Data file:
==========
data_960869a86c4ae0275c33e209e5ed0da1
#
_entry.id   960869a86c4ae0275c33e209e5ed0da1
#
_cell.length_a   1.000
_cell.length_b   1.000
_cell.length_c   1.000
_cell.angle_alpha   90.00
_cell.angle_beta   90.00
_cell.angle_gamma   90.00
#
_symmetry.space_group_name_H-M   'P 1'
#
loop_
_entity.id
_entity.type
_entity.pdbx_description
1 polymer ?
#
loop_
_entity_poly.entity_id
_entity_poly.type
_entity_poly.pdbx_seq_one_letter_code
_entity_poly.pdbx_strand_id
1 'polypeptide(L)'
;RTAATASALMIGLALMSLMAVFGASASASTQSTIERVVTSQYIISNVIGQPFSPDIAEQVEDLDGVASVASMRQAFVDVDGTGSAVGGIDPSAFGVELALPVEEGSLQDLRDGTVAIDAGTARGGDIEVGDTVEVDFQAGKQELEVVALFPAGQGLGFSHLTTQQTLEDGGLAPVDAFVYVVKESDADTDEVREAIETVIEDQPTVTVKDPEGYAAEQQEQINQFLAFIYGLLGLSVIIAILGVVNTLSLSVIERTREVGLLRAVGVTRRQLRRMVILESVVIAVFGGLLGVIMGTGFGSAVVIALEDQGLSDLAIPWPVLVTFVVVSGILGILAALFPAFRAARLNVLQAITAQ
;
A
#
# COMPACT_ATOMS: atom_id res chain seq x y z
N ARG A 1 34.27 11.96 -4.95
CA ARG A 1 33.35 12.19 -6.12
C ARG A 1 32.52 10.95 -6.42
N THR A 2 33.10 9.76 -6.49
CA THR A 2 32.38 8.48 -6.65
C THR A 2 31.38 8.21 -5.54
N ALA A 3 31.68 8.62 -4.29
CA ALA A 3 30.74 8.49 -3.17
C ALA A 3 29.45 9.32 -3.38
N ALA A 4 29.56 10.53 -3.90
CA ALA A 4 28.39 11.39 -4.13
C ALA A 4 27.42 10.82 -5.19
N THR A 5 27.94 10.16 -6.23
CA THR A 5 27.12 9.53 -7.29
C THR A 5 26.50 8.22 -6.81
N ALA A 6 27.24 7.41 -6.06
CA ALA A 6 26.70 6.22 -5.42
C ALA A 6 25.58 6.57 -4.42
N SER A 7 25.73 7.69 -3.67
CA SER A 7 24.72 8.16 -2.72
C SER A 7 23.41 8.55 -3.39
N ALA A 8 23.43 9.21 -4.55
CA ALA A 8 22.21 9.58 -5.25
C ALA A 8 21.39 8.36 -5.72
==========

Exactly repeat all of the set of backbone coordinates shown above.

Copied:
data_960869a86c4ae0275c33e209e5ed0da1
#
_entry.id   960869a86c4ae0275c33e209e5ed0da1
#
_cell.length_a   1.000
_cell.length_b   1.000
_cell.length_c   1.000
_cell.angle_alpha   90.00
_cell.angle_beta   90.00
_cell.angle_gamma   90.00
#
_symmetry.space_group_name_H-M   'P 1'
#
loop_
_entity.id
_entity.type
_entity.pdbx_description
1 polymer ?
#
loop_
_entity_poly.entity_id
_entity_poly.type
_entity_poly.pdbx_seq_one_letter_code
_entity_poly.pdbx_strand_id
1 'polypeptide(L)'
;RTAATASALMIGLALMSLMAVFGASASASTQSTIERVVTSQYIISNVIGQPFSPDIAEQVEDLDGVASVASMRQAFVDVDGTGSAVGGIDPSAFGVELALPVEEGSLQDLRDGTVAIDAGTARGGDIEVGDTVEVDFQAGKQELEVVALFPAGQGLGFSHLTTQQTLEDGGLAPVDAFVYVVKESDADTDEVREAIETVIEDQPTVTVKDPEGYAAEQQEQINQFLAFIYGLLGLSVIIAILGVVNTLSLSVIERTREVGLLRAVGVTRRQLRRMVILESVVIAVFGGLLGVIMGTGFGSAVVIALEDQGLSDLAIPWPVLVTFVVVSGILGILAALFPAFRAARLNVLQAITAQ
;
A
#
# COMPACT_ATOMS: atom_id res chain seq x y z
N ARG A 1 34.27 11.96 -4.95
CA ARG A 1 33.35 12.19 -6.12
C ARG A 1 32.52 10.95 -6.42
N THR A 2 33.10 9.76 -6.49
CA THR A 2 32.38 8.48 -6.65
C THR A 2 31.38 8.21 -5.54
N ALA A 3 31.68 8.62 -4.29
CA ALA A 3 30.74 8.49 -3.17
C ALA A 3 29.45 9.32 -3.38
N ALA A 4 29.56 10.53 -3.90
CA ALA A 4 28.39 11.39 -4.13
C ALA A 4 27.42 10.82 -5.19
N THR A 5 27.94 10.16 -6.23
CA THR A 5 27.12 9.53 -7.29
C THR A 5 26.50 8.22 -6.81
N ALA A 6 27.24 7.41 -6.06
CA ALA A 6 26.70 6.22 -5.42
C ALA A 6 25.58 6.57 -4.42
N SER A 7 25.73 7.69 -3.67
CA SER A 7 24.72 8.16 -2.72
C SER A 7 23.41 8.55 -3.39
N ALA A 8 23.43 9.21 -4.55
CA ALA A 8 22.21 9.58 -5.25
C ALA A 8 21.39 8.36 -5.72